The MUA is currently negotiating with 22 employers in the offshore oil and gas industry for an agreement on pay conditions for the next four years.
The most recent agreement expired on 31st July, 2013.
We are campaigning for outcomes that are in the national interest.
Our key demands include a requirement that industry have to genuinely consult with us to determine whether there is a shortage of local workers, before they turn to foreign labour. It is in the national interest for Australians to have the first opportunity to work on these big jobs.
We are also seeking a 6 per cent per annum pay rise over the life of the agreement. The big oil and gas companies want to use floating oil and gas technology, instead of building their projects onshore. This will mean fewer jobs onshore and diminished economic benefits. It is in the national interest for our workers to be paid well, so they can spread the benefits of these projects through the rest of the economy.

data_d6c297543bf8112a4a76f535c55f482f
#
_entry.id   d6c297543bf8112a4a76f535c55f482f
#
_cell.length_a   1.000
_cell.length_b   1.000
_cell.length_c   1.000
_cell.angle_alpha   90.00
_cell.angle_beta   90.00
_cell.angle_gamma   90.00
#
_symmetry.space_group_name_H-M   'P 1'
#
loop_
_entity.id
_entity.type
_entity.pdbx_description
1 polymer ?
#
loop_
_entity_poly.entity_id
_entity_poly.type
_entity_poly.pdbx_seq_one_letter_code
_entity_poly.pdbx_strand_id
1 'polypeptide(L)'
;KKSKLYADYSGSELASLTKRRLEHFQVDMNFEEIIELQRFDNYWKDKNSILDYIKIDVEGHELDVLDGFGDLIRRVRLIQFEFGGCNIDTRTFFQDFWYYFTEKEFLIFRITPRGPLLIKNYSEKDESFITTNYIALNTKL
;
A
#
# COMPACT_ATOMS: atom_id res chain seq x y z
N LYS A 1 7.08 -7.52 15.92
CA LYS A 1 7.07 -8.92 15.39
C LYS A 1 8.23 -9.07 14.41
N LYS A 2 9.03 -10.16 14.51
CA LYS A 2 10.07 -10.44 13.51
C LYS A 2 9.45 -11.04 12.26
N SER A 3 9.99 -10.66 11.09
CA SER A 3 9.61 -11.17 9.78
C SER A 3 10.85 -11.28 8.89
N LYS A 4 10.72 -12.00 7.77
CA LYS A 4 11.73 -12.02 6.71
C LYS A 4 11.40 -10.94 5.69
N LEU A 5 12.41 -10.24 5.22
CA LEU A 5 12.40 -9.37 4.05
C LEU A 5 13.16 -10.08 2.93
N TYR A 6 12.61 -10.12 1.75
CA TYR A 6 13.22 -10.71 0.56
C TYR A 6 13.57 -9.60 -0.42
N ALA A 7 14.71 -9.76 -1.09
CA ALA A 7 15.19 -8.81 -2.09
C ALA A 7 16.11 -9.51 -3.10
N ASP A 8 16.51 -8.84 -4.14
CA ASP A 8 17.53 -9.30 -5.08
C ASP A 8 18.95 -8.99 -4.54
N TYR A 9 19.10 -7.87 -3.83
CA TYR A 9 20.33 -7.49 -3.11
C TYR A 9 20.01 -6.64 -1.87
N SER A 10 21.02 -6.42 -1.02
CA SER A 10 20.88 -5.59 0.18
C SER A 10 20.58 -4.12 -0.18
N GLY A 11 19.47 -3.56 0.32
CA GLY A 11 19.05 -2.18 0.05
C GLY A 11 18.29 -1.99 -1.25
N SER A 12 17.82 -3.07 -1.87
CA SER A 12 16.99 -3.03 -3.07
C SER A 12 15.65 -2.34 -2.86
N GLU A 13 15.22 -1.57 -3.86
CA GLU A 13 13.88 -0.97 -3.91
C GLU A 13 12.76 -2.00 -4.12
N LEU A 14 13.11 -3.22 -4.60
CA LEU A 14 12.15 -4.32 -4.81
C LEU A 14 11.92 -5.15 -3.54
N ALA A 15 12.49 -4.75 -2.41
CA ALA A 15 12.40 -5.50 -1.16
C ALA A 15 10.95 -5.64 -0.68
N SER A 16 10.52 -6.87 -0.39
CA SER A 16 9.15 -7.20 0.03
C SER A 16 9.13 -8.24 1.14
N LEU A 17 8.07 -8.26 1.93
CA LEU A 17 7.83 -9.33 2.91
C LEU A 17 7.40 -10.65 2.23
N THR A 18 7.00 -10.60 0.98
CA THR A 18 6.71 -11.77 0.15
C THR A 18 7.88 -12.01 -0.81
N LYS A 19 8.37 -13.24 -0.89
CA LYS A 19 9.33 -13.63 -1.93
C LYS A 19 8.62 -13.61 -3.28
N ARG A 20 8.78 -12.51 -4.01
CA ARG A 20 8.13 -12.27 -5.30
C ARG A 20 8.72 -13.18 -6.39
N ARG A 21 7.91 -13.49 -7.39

Our members also deserve to be paid well. They are away from their families for weeks at a time and work in isolated and dangerous environments. They work hard, long hours, and this needs to be recognised.
We are also seeking better rosters, to take the pressure off our members and their families. The current industry standard is a four weeks on, four weeks off roster. Workers in Western Australia’s offshore oil and gas industry currently work five weeks on, five weeks off, creating enormous family and social pressures. It is in the national interest for the industry standard to be adopted.
During this campaign, you will hear a lot from industry about what we are asking for. Chances are, the things you will read in the paper are out of date and have been off the negotiating table for months. If you want the facts about where we are coming from, this is the place to get them.
The MUA wants our offshore oil and gas industry to be as successful in the next ten years, as it has in the last ten years. However, we want to make sure that the workers on these projects, and the broader Australian economy, benefit as much from these projects as the shareholders of Chevron, Woodside and the other multinationals who own the rights to the gas.